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What’s Dutch About the Dutch Act? Posted by on Mar 26, 2021 in Culture, history

Let’s revisit the “Dutch”-terms series today. There are many curious words in English that in some way refer to the Dutch. Here we find out what’s Dutch (or not) about them. We might get a little dark here – we talk about the Dutch act today.

What is a Dutch act?

Dutch Act Dutch Terms Suicide

Photo by Yann Allegre on Unsplash

The Dutch act, quite simply, refers to zelfmoord (suicide). According to the Oxford English Dictionary, doing a Dutch act can also mean running away or deserting. But the first meaning of zelfmoord is definitely the more prevalent one. How are the Dutch related to this?

There seem to be two possible explanations, we’ll go through each one of them.

The Dutch act in the 17th century

Bild von Edward Lich auf Pixabay

As we’ve explored before, the Dutch and English had many feuds and rivalries in the 17th century, which led to several pejorative terms to disparage the Dutch. Dutch courage, Dutch comfort, going Dutch and Dutch uncle are all terms derived from the Anglo-Dutch Wars. The Dutch were portrayed as cowards and drunkards, and the adjective “Dutch” was used to almost invert the meaning of the term. So “Dutch” comfort is jaded comfort, a “Dutch” uncle is really not a warm, nice uncle, etcetera.

Perhaps the meaning of deserting comes from this conflict. Deserting is often seen as a cowardly act. Suicide was equally condemned at the time, so perhaps it was also seen as cowardly, and could be fitting. However, the second explanation is more specifically about suicide. It may make more sense in this context.

The German brewer’s Dutch act

Dutch Act Dutch Terms Suicide

Photo by radovan on Unsplash

Several breweries popped up in the St. Louis area in the late 19th century. Many of the brewers immigrated from Germany. These German brewers, at first very successful, started having a hard time in the early 20th century during prohibition and a declining demand for beer. As a consequence, some of these brewers committed suicide.

One infamous example is the Lemp family. The Lemp brewery made one of the most popular beers in the St. Louis area. Despite that, most of the family committed suicide over the years with a variety of reasons. Many of these acts took place in the Lemp Mansion, which is regarded as one of the most haunted places in the world because of this. These days, it’s an event location that also offers haunted tours. Nothing for the faint-hearted, I’d think.

Because so many German brewers committed suicide, the St. Louis police started calling it the “Dutch act”, where Dutch is a reference to Germans (Germans call themselves deutsch). That’s also why Pennsylvania Dutch are called Dutch, even though their roots are German. At the time, calling Germans Dutch was accepted slang. This can also be seen with Dutching, the Dutch oven and the game Dutch Blitz. To be fair, English has had its difficulties keeping the Dutch and Germans apart, so it’s an understandable confusion. To this day, it confuses Germans when they find out that they’re not the “Dutch” in English, but the Germans.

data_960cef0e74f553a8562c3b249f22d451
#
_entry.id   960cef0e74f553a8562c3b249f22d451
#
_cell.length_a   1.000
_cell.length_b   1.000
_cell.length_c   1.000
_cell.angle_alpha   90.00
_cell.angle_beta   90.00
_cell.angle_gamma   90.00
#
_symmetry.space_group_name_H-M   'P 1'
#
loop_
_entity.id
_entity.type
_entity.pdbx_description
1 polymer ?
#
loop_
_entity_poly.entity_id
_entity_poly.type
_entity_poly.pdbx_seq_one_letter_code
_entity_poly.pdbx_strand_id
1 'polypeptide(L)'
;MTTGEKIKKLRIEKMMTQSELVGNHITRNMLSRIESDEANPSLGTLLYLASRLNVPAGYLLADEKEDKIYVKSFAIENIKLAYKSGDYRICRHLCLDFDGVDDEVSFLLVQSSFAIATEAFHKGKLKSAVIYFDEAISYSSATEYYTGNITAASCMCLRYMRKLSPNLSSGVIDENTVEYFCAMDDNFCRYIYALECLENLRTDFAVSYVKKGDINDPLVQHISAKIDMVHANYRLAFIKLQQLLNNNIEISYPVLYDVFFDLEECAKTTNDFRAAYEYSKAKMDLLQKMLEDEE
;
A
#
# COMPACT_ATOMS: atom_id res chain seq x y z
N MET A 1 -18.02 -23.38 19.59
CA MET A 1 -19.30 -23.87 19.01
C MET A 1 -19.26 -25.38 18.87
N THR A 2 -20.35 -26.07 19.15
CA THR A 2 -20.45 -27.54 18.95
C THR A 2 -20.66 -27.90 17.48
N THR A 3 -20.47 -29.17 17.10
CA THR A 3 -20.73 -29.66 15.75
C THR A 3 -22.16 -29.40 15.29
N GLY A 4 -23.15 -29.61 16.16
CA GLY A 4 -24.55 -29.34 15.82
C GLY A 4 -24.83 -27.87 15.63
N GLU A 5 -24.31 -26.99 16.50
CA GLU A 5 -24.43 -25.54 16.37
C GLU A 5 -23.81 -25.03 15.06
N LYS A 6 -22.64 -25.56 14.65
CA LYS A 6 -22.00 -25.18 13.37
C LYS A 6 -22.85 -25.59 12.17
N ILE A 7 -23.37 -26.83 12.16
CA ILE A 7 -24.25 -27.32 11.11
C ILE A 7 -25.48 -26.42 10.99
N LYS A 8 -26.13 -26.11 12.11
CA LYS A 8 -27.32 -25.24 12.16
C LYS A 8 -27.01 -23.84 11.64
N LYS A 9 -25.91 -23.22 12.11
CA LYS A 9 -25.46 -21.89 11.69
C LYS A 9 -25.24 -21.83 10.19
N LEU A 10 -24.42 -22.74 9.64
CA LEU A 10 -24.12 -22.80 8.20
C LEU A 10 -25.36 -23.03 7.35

And that’s the origin of this term. I believe usage of the term Dutch act these days is relegated to vulgar slang, as it could come across as trivializing the act of taking one’s life. I don’t think it’s related to the Dutch feeling offended, as it’s unlikely that the Dutch are generally aware that this term exists at all (this is the case for many of the “Dutch”-terms).

Do you know other such “Dutch”-terms that you are curious about? Let me know in the comments below!

If you’re in crisis, there are options available to help you cope. You can call the National Suicide Prevention Lifeline at any time to speak to someone and get support. For confidential support available 24/7 for everyone in the U.S., call 1-800-273-8255 or visit https://go.usa.gov/xftYC. #shareNIMH

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About the Author: Sten

Hi! I am Sten, both Dutch and German. For many years, I've written for the German and the Dutch blogs with a passion for everything related to language and culture. It's fascinating to reflect on my own culture, and in the process allow our readers to learn more about it! Besides blogging, I am a German-Dutch-English translator, animator and filmmaker.


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